TSH should be under 2 as an absolute maximum when on levothyroxine


Replacement therapy with levothyroxine should be initiated in all patients to achieve a TSH level of 0.5-2.0pmol/L.

Dr Toft, past president of the British Thyroid Association and leading endocrinologist, states in Pulse Magazine,

"The appropriate dose of levothyroxine is that which restores euthyroidism and serum TSH to the lower part of the reference range - 0.2-0.5mU/l.

In this case, free thyroxine is likely to be in the upper part of its reference range or even slightly elevated – 18-22pmol/l.

Most patients will feel well in that circumstance.

But some need a higher dose of levothyroxine to suppress serum TSH and then the serum-free T4 concentration will be elevated at around 24-28pmol/l.

This 'exogenous subclinical hyperthyroidism' is not dangerous as long as serum T3 is unequivocally normal – that is, serum total around T3 1.7nmol/l (reference range 1.0-2.2nmol/l)."

(That’s Ft3 at 58% minimum through range)

You can obtain a copy of the articles from Thyroid UK email print it and highlight question 6 to show your doctor

 please email Dionne at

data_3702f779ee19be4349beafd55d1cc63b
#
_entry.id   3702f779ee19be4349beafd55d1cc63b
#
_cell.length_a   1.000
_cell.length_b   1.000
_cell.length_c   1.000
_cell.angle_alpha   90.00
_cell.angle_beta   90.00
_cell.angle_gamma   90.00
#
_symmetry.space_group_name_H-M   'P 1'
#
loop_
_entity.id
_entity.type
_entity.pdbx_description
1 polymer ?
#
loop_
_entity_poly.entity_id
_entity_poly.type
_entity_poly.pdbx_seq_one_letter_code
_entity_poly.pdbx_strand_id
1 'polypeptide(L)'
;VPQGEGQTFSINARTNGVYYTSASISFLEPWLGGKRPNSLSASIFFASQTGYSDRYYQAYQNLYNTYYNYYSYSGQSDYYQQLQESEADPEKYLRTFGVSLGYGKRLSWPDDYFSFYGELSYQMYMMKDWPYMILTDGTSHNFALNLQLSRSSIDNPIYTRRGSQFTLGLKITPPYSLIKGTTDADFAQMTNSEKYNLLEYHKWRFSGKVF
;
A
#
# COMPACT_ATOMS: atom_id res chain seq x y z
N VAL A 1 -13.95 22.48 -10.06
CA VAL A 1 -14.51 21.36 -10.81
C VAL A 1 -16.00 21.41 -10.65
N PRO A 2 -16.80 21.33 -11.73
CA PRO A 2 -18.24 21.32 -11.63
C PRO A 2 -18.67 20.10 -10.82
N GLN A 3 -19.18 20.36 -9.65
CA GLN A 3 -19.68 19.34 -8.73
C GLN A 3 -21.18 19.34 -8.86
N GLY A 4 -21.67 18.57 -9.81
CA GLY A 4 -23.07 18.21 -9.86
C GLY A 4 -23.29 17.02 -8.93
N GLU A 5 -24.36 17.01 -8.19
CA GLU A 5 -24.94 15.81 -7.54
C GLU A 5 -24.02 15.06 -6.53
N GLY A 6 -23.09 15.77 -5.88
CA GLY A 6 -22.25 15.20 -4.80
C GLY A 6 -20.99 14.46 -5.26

ilkavall in reply to SlowDragon

I am male (30y). My testosterone and luteinizing hormone dropped in 2020, which may also have something to do with varicoceles. The endocrinologist has sent me for a short synacthen test amongst other things. If I get a full thyroid profile done in the meantime then I'll be able to discuss possibility of undertreatment with them at my follow-up appointment. Thanks again for everything!

SlowDragonAdministrator in reply to ilkavall

So unless very skinny/light you’re likely under medicated

guidelines on dose levothyroxine by weight

Even if we don’t start on full replacement dose, most people need to increase levothyroxine dose slowly upwards in 25mcg steps (retesting 6-8 weeks after each increase) until on, or near full replacement dose

NICE guidelines on full replacement dose